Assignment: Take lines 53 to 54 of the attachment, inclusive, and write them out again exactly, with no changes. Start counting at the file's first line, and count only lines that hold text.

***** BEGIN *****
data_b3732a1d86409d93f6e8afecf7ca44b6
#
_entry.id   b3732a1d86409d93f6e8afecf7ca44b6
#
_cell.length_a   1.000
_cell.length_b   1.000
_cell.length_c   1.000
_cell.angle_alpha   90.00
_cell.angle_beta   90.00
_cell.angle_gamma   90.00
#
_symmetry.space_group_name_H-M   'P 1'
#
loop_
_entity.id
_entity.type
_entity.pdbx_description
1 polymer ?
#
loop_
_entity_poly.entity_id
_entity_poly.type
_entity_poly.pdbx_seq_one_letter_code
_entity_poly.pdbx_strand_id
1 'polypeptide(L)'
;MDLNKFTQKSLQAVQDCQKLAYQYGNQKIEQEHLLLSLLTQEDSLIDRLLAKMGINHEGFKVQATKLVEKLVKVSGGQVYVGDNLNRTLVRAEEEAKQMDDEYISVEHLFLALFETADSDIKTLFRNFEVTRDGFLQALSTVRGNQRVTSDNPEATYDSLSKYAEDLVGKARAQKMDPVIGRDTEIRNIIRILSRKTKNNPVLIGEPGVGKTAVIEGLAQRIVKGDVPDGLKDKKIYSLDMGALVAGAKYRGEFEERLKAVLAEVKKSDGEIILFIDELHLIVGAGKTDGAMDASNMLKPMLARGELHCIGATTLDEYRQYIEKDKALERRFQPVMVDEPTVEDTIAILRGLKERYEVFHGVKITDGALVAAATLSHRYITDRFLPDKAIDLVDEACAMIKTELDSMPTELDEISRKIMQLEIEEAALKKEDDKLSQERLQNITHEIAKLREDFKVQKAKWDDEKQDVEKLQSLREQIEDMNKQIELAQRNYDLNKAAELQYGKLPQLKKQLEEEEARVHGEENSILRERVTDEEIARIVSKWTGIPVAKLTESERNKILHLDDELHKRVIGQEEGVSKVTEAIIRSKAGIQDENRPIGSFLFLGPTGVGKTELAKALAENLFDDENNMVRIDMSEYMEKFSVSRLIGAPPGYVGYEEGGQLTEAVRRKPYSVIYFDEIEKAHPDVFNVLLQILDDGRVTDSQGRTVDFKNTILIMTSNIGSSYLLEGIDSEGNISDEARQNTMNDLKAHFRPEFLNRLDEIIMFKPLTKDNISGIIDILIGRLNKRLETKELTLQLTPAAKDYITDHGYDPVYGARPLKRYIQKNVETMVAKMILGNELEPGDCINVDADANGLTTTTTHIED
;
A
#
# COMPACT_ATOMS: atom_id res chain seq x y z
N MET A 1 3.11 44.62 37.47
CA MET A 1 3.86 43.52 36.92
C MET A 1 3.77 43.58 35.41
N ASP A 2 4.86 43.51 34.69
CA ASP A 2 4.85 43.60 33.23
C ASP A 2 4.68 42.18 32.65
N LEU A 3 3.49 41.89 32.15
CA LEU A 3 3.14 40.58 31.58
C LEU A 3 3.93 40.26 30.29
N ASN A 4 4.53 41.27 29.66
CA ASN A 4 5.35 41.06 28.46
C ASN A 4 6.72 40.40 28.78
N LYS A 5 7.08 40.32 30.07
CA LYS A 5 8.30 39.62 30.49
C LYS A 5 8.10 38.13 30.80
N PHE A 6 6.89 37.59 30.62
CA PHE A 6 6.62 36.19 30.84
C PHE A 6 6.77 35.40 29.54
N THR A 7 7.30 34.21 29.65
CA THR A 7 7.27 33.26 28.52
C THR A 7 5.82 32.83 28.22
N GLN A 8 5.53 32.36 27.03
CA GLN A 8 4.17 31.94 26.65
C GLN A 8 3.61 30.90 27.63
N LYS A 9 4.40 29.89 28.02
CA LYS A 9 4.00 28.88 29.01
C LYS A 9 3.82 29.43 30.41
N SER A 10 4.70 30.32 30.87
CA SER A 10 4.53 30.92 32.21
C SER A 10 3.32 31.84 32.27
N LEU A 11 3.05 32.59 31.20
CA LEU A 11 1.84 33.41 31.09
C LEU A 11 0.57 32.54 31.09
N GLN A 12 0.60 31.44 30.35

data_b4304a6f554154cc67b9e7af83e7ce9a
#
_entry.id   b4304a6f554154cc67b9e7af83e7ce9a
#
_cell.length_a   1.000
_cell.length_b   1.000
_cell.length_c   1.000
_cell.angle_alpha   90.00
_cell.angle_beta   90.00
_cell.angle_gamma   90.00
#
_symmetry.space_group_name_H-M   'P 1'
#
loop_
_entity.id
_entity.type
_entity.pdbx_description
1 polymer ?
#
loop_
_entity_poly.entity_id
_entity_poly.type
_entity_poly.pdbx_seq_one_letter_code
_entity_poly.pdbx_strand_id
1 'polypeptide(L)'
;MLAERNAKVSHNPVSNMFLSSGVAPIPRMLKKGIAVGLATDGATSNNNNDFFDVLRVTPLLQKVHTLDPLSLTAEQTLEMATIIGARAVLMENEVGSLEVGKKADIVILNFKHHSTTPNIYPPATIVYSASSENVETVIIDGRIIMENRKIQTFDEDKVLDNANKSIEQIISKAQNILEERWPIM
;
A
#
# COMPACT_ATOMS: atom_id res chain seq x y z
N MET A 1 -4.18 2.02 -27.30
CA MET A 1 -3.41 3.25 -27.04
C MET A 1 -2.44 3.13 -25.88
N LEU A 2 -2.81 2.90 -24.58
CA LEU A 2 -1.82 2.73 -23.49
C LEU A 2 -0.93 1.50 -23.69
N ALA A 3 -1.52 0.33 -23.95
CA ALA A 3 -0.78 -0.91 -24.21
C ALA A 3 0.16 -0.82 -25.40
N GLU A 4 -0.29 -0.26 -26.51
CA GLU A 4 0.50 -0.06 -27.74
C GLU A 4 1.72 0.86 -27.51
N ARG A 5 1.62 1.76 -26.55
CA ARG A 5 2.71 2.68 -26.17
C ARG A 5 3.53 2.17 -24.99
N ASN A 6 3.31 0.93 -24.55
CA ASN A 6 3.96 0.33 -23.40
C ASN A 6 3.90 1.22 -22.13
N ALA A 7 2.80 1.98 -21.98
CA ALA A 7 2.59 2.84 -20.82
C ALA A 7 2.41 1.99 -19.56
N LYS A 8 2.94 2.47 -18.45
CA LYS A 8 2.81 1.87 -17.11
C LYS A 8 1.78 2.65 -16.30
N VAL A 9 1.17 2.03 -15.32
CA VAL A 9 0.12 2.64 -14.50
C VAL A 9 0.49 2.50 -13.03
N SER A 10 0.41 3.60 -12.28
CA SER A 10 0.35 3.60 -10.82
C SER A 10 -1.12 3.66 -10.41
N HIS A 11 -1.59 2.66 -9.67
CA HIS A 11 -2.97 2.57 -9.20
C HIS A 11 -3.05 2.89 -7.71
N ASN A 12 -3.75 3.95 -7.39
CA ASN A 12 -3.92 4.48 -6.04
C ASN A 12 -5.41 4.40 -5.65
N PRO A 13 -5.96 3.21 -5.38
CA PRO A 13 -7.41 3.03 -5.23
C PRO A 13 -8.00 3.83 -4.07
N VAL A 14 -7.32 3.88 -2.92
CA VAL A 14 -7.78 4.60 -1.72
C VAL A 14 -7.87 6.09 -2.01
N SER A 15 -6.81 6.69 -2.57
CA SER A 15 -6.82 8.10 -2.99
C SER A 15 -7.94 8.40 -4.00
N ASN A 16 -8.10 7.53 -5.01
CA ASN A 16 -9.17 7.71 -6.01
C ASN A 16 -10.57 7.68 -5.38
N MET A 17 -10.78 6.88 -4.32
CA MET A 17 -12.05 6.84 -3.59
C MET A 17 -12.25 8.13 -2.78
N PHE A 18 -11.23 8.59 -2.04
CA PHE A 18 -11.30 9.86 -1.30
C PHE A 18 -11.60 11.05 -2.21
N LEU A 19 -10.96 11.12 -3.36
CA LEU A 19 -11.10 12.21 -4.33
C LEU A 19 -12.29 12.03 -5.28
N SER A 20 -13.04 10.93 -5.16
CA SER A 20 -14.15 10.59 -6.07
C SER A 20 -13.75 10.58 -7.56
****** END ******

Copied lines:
CA GLN A 8 4.17 31.94 26.65
C GLN A 8 3.61 30.90 27.63